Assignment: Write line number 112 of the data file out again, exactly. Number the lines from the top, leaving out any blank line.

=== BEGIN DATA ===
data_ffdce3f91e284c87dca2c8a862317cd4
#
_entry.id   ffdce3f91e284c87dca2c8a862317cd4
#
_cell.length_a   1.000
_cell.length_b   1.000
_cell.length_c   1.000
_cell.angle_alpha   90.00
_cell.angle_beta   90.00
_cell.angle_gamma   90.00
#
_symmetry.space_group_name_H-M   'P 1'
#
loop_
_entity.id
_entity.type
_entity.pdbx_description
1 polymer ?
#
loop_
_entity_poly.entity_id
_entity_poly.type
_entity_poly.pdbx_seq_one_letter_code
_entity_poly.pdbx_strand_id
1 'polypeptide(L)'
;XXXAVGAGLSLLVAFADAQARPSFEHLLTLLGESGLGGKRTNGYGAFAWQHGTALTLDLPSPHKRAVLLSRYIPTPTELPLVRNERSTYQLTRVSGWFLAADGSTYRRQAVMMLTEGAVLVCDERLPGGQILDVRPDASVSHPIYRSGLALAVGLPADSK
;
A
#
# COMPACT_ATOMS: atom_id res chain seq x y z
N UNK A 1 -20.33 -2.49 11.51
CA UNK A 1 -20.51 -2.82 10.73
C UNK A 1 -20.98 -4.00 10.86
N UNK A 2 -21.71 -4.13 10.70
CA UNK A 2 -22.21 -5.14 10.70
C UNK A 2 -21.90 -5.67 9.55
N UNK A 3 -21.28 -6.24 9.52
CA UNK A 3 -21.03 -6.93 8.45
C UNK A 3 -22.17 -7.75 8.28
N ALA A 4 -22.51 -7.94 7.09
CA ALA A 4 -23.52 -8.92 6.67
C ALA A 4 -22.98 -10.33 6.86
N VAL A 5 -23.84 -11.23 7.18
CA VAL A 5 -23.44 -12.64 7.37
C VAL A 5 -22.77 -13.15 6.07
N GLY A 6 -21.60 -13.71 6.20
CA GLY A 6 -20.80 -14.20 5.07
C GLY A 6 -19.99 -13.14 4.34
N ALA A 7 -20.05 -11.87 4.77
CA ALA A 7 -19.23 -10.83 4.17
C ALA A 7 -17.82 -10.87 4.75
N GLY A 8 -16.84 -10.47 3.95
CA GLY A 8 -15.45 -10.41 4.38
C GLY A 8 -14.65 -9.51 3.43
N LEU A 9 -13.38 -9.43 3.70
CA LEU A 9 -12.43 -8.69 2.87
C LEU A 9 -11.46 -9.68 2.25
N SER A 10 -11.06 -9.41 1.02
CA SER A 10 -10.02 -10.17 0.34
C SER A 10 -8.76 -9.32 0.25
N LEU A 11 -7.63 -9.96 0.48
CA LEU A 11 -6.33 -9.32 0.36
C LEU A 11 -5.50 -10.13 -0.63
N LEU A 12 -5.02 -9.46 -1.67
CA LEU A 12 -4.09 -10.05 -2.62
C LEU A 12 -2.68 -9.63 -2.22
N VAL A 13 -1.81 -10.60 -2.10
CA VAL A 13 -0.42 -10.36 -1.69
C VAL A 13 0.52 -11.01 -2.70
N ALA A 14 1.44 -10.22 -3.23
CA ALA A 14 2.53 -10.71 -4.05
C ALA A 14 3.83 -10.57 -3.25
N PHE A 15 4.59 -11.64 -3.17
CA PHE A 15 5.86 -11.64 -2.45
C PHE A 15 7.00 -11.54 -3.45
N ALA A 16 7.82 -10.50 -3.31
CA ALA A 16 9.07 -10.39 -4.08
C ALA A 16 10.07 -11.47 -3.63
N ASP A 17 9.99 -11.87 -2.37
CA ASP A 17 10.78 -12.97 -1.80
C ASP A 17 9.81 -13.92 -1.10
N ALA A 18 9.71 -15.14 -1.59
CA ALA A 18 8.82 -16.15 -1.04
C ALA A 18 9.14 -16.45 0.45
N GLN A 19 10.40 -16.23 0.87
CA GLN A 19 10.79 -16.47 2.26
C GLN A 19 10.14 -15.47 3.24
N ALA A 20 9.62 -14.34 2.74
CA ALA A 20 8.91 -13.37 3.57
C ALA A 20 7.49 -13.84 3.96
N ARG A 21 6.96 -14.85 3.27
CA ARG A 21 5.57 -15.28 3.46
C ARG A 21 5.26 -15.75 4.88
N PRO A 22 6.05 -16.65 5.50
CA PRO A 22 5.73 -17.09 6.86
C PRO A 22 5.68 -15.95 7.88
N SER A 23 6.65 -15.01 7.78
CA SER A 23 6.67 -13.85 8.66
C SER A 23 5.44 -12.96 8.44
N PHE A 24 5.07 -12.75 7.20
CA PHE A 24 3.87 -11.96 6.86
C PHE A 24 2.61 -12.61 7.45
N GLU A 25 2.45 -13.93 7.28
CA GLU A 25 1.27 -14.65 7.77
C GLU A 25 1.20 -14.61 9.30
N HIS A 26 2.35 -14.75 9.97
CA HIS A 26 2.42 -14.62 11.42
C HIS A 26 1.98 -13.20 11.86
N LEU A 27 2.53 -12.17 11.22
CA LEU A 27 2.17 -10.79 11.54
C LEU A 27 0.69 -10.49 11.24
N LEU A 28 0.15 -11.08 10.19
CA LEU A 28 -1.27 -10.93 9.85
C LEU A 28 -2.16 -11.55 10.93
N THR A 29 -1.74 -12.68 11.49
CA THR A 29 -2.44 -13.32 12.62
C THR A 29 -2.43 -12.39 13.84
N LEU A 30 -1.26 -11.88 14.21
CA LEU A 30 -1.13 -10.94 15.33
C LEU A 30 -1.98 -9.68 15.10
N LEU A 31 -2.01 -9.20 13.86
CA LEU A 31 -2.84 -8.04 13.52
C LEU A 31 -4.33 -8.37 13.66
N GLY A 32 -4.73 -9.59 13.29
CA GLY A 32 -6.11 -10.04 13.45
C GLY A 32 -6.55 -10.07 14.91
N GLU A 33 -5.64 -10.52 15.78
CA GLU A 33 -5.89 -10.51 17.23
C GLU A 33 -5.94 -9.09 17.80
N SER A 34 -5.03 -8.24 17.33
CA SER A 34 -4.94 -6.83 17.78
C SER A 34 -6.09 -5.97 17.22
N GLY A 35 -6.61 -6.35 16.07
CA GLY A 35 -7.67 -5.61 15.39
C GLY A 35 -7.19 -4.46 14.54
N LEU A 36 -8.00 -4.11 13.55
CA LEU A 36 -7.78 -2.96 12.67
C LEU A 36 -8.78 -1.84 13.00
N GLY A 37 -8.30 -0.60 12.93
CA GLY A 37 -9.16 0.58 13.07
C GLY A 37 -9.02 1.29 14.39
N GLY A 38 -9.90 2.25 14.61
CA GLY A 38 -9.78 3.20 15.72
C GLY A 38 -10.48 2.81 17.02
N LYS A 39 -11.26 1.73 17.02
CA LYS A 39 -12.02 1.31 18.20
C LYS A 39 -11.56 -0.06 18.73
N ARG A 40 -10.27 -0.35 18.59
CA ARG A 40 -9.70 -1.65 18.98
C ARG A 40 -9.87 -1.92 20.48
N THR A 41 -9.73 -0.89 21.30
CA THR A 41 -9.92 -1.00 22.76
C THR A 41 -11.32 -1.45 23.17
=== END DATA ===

N LEU A 28 0.15 -11.08 10.19